The Tale of the Tape
WHEN THE BENGALS HAVE THE BALL
RT Willie Anderson vs. LE Orpheus Roye
The Bengals' best vs. the Browns' best. Two 10-year vets banging it out in a smashmouth game on a dreary offensive line day. The 6-4, 305-pound Roye is having a Pro Bowl year no one knows about. The 6-6, 340-pound Anderson is having a Pro Bowl year everyone can see because his offense is ranked No. 1.
Roye is coming off his third nine-tackle game of the season, and got credited for two sacks against Jacksonville, but his M.O. is being a point of force against the run. Anderson is leading the Bengals offensive line through a marvelous stretch in which it has allowed just nine sacks in the last seven games in a run that began against a Titans team that was leading the AFC in sacks on Oct. 16. Five of those games came against teams in the top 10 in sacks per pass.
The Browns aren’t much of a sack threat (they are the league’s fourth worst in generating sacks per snap), but Anderson’s guys can do more than protect the passer. In the last three division games against a No. 2 defense twice (the Ravens) and the No. 8 Steelers, the Bengals have consistently run it in the tight spots. They’ve scored nine touchdowns in 12 red-zone trips that didn’t end in a kneel down, with six coming off line smashes that includes an eight-yard shovel pass to rookie wide receiver Tab Perry up the middle.
And the Browns are very good in the red zone, where they are ninth best in the NFL at preventing touchdowns. You can sense the tough, Patriotic mindset settling in.
RB Rudi Johnson vs. MLB Andra Davis
This is Johnson’s kind of bang-it-slog-it game. The Browns figure to take away the Bengals’ long passes with a Cover Two defense which Johnson must exploit to take over the afternoon. Cleveland is struggling in the running game. But they’ve only given up four 100-yard games, starting with Johnson’s season-high 126 yards in the opener.
Johnson loves the AFC North games. His two 100-yard games have come against the rivals, and he had two more taken away on three negative carries late in the game. In the five North games, he’s averaging 100 on the nose, 71 against everyone else.
If it’s getting colder, it must be Rudi Time. In the four November and December games, he’s averaging 96 per game. In his last 13 games in November, December and January, he’s averaging 104.
WR Chad Johnson vs. Browns head coach Romeo Crennel
Crennel is truly one of the finer defensive minds of his generation and he has a track record of stopping sleek offenses like the Bengals. When his Patriots were faced with the scorched-earth Rams offense four Super Bowls ago that did Bengal-like damage with three receivers, Crennel and head coach Bill Belichick responded by flooding the field with defensive backs and getting physical with the Rams receivers. The formula took Belichick from NFL Record and Fact Book anonymity to Mount Rushmore in the time it took the Pats to finish off the Rams, 24-21.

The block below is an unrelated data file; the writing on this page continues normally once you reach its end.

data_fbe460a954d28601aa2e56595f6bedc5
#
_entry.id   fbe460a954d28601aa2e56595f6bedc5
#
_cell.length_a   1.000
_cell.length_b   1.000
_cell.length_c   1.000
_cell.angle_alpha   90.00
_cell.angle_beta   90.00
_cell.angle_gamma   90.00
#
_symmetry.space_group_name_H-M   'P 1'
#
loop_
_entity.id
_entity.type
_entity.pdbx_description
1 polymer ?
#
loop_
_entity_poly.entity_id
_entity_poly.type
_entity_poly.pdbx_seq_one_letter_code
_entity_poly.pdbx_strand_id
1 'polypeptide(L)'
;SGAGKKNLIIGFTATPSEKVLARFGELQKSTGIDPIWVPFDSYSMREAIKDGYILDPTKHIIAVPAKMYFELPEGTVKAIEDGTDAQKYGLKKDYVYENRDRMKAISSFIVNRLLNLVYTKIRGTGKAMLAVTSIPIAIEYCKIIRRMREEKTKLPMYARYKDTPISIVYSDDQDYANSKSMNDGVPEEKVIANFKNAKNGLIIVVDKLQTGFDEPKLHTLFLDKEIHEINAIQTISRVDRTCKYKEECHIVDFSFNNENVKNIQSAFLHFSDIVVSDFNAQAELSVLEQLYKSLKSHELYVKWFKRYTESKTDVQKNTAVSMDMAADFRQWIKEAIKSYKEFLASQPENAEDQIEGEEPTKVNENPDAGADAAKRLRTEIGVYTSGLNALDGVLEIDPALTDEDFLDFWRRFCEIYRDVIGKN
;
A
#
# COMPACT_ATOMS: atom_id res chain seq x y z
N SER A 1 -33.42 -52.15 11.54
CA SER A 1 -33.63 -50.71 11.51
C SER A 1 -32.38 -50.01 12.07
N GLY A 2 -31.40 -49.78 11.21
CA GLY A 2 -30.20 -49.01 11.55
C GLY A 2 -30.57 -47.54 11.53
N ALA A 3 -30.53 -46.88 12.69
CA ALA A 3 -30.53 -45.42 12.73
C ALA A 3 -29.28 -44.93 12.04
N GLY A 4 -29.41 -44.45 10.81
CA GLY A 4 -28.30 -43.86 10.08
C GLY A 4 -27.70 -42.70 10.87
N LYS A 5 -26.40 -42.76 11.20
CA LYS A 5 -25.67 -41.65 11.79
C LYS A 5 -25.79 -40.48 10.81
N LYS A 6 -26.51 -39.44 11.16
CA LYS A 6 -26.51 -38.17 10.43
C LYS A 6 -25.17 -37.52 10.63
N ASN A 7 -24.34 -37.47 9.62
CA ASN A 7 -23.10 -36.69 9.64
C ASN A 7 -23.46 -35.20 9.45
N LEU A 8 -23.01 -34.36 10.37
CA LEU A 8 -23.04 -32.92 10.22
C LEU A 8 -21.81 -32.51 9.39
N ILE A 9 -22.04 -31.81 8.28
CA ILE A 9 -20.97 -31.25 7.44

Of course, the Bears, Ravens and Titans all tried to get physical with Johnson in key junctures of games and have been burned for touchdowns or long passes this season. The Browns have allowed only 15 touchdown passes in 12 games this year, but since the Bengals have added the No Huddle as a staple in the three games after the bye, the Bengals have used it to spring Johnson for two touchdowns of at least 54 yards.
But if the Browns want to make the Bengals nickel and dime it out of the No Huddle, they can do that, too. Last week against the Steelers, Cincinnati had three drives of at least nine plays for 10 points. And when the Bengals pretty much called off the No Huddle in the red zone, or near the goal line, they scored four touchdowns once they got inside the 20.
WHEN THE BROWNS HAVE THE BALL
SS Ifeanyi Ohalate vs. RB Reuben Droughns
The Bengals know exactly what they’re getting with a rookie QB on the road in bad weather and a rugged back (5-11, 215 pounds) closing in on the best season by a Browns running back since Jim Brown’s last sprint in “The Dirty Dozen.”
Ohalete has taken the brunt of Bengaldom’s wrath lately with two highly visible missed tackles in the last couple of weeks, the first one a whiff on Colts tight end Dallas Clark’s 56-yard play and the other a miss last week of Steelers wide receiver Quincy Morgan that turned into a 25-yard touchdown instead of merely a 10-yard pickup on third-and-six.